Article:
Readers who recall last spring's blog about my attempts to grow artichokes will remember my efforts seemed to be the definition of insanity: repeating the same tasks, in exactly the same way, and expecting different results. Today, I happily report that, with help from the fine folks at Renfrow Hardware, located in Matthews, NC, my sanity may be intact, at least when it comes to growing successful artichoke plants.
|I chose 2 varieties of artichokes|
|Healthy plants from Renfrow Hardware|
NC gardeners who have yet to visit Renfrow Hardware, (http://www.renfrowhardware.com/) at 188 North Trade Street, in Matthews, should make haste to get there soon. David Blackley, his daughter, Pressley, and other family members and knowledgeable staff offer the best selection of heirloom seeds I have seen under one NC roof and many of them are locally grown. Greenhouses are stocked with healthy fruit, vegetable, herb and flower varieties and earlier in the season, several types of seed potatoes filled bins. Allow time to wander throughout the store and marvel at the inventory. From canning supplies to nuts and bolts, and, if you visit in the near future, even baby chicks are among the offerings. It's the kind of homey place where customers linger, chatting with the staff and each other.
When I saw beautiful, healthy artichoke plants at Renfrow, I could not resist trying each of the two available varieties and I planted them at my home, rather than the farm, so I could keep a close eye on them. If, by chance, they prove to be perennial plants, they are growing in an ideal location. Before placing them in the ground, I added lots of compost, some creek sand, ground eggshells, blood and bone meal and a pinch of Epsom salts. Heavy feeders, artichokes will probably enjoy the same "cocktail" I prepare for my tomatoes, peppers and eggplants.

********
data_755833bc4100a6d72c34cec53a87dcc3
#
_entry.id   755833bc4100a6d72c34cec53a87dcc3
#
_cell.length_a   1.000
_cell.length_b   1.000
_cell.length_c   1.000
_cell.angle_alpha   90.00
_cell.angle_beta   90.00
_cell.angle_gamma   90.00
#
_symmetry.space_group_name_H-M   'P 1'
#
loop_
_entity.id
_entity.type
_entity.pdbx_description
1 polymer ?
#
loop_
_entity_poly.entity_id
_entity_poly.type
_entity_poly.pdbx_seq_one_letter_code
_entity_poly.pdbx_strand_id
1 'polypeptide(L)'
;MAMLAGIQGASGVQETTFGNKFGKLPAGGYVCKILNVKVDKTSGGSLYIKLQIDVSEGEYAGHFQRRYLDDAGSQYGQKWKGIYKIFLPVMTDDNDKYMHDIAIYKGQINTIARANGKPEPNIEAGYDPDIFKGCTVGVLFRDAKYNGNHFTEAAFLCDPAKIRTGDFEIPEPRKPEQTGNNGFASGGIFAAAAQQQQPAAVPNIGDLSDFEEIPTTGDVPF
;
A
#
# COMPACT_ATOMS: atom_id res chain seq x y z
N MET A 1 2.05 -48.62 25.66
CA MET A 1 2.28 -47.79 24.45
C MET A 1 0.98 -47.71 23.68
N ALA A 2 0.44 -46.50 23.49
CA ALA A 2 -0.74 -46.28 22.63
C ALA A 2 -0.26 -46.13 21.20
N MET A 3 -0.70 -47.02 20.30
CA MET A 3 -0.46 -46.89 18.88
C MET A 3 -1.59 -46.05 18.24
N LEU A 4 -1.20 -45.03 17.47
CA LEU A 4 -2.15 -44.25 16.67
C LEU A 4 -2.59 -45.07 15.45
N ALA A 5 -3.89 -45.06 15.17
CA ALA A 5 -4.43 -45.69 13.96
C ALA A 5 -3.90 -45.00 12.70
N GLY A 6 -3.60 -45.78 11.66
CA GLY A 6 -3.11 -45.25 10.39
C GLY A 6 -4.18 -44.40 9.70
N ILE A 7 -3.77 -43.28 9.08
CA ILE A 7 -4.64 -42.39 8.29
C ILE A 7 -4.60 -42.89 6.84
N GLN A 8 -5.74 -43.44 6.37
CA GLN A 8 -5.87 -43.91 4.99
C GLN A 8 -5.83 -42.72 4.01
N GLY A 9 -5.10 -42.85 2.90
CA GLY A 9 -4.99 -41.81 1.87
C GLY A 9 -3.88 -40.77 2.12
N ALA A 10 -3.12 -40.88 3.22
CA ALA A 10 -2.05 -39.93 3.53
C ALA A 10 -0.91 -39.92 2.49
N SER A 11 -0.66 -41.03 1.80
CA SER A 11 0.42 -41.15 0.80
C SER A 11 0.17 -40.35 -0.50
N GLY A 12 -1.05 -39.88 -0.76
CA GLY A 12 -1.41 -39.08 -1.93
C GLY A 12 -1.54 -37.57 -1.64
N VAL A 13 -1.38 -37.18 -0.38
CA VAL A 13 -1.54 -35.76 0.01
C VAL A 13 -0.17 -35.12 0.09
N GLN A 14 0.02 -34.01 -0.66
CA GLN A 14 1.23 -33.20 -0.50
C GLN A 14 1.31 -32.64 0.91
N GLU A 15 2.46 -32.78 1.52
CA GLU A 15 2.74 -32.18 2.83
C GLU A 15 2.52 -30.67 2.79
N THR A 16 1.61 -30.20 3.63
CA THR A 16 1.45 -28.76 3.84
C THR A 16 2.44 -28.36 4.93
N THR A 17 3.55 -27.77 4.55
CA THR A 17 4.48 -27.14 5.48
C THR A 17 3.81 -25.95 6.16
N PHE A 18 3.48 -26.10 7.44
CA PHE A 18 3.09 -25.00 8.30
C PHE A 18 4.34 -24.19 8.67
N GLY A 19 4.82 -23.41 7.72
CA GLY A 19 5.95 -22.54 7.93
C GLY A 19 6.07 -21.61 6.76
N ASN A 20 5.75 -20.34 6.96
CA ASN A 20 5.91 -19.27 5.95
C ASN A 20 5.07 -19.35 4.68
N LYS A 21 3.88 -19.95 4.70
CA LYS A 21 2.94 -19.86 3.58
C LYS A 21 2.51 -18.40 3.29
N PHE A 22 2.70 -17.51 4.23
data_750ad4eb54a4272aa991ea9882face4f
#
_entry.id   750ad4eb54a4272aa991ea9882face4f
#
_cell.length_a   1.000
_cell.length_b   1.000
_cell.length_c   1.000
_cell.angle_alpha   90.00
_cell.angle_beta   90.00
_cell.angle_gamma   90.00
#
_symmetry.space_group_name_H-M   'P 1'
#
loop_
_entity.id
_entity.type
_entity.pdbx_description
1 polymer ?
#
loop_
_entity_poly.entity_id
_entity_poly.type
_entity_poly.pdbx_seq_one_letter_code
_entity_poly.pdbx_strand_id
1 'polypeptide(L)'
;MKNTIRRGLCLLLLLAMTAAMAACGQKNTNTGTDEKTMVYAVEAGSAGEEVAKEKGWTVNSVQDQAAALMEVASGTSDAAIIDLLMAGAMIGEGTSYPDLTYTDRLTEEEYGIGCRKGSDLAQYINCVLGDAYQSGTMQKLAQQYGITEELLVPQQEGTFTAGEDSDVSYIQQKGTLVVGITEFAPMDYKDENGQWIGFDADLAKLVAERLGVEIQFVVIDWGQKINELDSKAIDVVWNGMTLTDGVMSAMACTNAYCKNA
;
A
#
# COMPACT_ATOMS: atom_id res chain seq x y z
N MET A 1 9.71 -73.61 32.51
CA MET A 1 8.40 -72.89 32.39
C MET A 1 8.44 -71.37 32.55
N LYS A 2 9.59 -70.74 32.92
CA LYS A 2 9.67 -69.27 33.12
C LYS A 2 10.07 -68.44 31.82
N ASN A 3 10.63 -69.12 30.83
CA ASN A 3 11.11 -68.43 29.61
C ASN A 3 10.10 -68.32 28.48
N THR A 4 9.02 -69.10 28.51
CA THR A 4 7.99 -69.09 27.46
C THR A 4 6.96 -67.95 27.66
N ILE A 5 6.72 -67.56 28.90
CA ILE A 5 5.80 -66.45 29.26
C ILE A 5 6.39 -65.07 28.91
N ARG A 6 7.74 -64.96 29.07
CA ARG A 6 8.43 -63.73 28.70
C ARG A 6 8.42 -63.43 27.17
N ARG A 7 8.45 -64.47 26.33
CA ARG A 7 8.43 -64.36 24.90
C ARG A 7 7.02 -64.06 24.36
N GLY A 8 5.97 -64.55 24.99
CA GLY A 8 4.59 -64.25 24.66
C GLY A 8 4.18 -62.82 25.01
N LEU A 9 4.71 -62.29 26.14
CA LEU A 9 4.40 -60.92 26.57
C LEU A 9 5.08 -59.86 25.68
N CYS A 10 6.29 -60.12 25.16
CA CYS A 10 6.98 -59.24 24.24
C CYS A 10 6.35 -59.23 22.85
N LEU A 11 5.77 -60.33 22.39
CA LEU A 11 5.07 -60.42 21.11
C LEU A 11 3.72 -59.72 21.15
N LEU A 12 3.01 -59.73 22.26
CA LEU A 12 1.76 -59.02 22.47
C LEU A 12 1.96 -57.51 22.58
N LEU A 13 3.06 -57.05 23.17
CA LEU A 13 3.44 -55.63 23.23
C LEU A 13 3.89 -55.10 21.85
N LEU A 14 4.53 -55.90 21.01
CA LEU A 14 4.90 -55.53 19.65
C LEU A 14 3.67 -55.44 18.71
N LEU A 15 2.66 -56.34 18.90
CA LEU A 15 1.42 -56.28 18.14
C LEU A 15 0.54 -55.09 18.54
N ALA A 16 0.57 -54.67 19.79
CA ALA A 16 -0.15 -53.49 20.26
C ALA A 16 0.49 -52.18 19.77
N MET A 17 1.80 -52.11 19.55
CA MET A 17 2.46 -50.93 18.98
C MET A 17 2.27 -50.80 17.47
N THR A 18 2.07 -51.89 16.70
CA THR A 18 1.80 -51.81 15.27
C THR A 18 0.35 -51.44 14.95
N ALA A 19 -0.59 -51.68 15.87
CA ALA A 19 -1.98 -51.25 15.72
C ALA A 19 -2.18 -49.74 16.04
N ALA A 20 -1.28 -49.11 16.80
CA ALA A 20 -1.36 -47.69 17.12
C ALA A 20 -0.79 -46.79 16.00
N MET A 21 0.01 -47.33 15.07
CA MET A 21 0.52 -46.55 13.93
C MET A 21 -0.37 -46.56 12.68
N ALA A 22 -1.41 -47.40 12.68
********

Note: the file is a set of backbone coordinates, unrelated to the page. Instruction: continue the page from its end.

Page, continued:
|Artichoke, North Carolina|
Since artichokes grow best when the soil is damp, our recent dry, breezy days mean the plants require daily watering. A few days ago, I noticed a small bud-like growth in the center of one of the plants and I assumed it was the base of what would grow into a stalk that would, hopefully, produce artichokes. When I realized the bud was, indeed, just that, and I harvested my first baby artichoke, I carefully sliced it from the plant base and tenderly held it in my hand, admiring its miniature perfection.
|My first artichoke, courtesy of Renfrow Hardware plants|
Now, safely stored in the refrigerator, that small, tender bud calls to me. Will it be sauteed and sliced, dipped into a lemon butter caper sauce? Will it be quartered and added to a salad of fresh baby lettuce from the farm? Whatever its preparation, this first artichoke will be memorable, both for its presence and for proof positive that with enough faith and work, and help from friends like those at Renfrow Hardware, an insanity cycle can be broken.